An emotional farewell for Patsy | TahoeDailyTribune.com
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An emotional farewell for Patsy

Susan Wood, Tahoe Daily Tribune

Not a dry eye in the Pioneer Hut atop the Heavenly tram could be found when more than 100 members of South Lake Tahoe’s leading families sang a spine-tingling version of “God Bless America.”

The song was the late Patsy Gilman Wood’s favorite, said her husband, Bob, while wiping away tears at the memorial dinner Friday evening.

Wood died at age 87 in May, but not before leaving a legacy of kindness, goodwill, South Shore volunteerism and even a ski run named after her — note Patsy’s Run on Heavenly’s slopes.



The Woods have five children, six grandchildren and five great-grandchildren.

“Patsy was one of the most memorable people in my life,” said tribute organizer Susie Raby, who was married to the pioneer’s late son, George.



“Patsy and I were the richest people. We lived in Napa part of the time and part of the time in Lake Tahoe, but money has never been our god,” said Wood. His is one of the families that helped get Heavenly off the ground decades ago. Wood was instrumental in building the Heavenly aerial tram in 1962.

So he honored his wife of nearly 54 years at the endpoint of the South Shore ski lift.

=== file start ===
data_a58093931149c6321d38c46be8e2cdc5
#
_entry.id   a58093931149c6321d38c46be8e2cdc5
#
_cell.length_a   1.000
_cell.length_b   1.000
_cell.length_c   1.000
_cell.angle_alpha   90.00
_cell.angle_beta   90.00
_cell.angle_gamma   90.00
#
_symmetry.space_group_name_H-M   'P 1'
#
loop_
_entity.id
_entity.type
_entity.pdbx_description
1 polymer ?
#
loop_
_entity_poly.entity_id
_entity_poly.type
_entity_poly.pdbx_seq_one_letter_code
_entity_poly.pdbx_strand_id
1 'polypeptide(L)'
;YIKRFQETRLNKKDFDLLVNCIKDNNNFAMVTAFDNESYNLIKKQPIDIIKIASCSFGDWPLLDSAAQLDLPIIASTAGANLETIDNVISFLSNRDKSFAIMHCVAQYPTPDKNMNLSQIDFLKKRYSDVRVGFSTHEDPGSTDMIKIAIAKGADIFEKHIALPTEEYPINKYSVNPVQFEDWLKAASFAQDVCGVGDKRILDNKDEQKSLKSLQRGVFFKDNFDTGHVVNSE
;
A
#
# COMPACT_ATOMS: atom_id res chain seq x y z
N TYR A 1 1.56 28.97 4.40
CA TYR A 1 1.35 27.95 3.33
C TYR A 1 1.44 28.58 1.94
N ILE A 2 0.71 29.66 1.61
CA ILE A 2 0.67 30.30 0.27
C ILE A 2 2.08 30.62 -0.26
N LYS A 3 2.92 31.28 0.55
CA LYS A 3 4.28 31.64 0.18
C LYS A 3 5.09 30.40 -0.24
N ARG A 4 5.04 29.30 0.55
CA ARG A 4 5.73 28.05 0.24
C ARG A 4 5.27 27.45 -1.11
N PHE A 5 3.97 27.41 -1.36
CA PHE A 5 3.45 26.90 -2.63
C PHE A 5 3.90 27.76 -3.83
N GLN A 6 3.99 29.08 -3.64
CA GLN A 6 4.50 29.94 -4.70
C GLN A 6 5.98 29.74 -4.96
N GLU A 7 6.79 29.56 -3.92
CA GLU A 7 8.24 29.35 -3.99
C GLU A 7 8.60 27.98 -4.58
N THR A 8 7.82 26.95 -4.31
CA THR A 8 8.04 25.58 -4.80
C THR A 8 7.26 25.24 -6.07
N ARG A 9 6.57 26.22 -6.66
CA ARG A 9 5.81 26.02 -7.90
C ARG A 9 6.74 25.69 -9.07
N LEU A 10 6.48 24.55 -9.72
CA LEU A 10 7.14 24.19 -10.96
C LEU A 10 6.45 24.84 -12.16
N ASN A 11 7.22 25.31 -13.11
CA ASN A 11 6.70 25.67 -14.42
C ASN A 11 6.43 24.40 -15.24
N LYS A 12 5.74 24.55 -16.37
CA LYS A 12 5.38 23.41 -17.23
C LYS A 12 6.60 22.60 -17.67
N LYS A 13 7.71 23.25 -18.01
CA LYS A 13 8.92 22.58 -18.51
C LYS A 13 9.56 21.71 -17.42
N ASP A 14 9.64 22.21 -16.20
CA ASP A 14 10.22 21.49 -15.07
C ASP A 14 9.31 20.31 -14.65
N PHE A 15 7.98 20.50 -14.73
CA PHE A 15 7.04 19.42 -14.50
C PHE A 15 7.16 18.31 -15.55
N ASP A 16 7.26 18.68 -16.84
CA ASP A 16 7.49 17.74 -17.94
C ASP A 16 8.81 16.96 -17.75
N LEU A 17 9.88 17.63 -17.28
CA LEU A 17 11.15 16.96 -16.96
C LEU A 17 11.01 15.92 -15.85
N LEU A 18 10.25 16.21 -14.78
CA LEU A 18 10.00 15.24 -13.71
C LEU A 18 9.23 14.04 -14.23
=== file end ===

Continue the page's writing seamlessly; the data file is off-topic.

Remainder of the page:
A shrine of sorts was placed on a knoll. It consists of skis and pictures laced with gardenias — her favorite flower. Wood said he filled their St. Helena farm’s swimming pool with gardenias every year to mark his wife’s birthday.

And with pure Bob Wood whimsical humor, he used the spot where Heavenly ski schools meet to point out where his wife broke her leg in 1960. Wood said he wasn’t there at the time, but his wife’s instructor, Pepi Greimeister — a good sport — showed up to make the distinction.

It was her nurturing, domestic demeanor that those who loved her remembered most often at the ceremony.

“I used to sit in her kitchen and watch her cook,” said Diane DeLauer, a Marla Bay neighbor whose frequent visits to see Wood made her the beneficiary of the Tahoe pioneer’s noteworthy cookies.

“She was one of the most gracious people in the world,” DeLauer added, as tears rolled down her face. She considered Wood a second mother.

“I just loved her,” said Marie Spooner, who also split her time between the close-knit Marla Bay neighborhood and a farm off the hill.

“No matter where Patsy was, she always brought a smile, a dedication and a

concern for others. She was always open to people in crisis,” Del Laine said.

Laine, like many who attended the private ceremony, used the occasion to catch up on the activities of those who shaped the path of South Lake Tahoe.

“Everybody hasn’t seen very much of each other (recently),” she said.

Tim Heydon of Reno agreed.

“There are people here I haven’t seen in 25 years,” he said.

Heavenly founder Rudy Gersick absorbed the fellowship, flanked by friends like former employee Martin Hollay.

Hollay, a longtime Heavenly ski patroller who carried the 2002 Olympic torch on the resort’s slopes in January, said most of the people at the tribute were skiers just like Wood had been.


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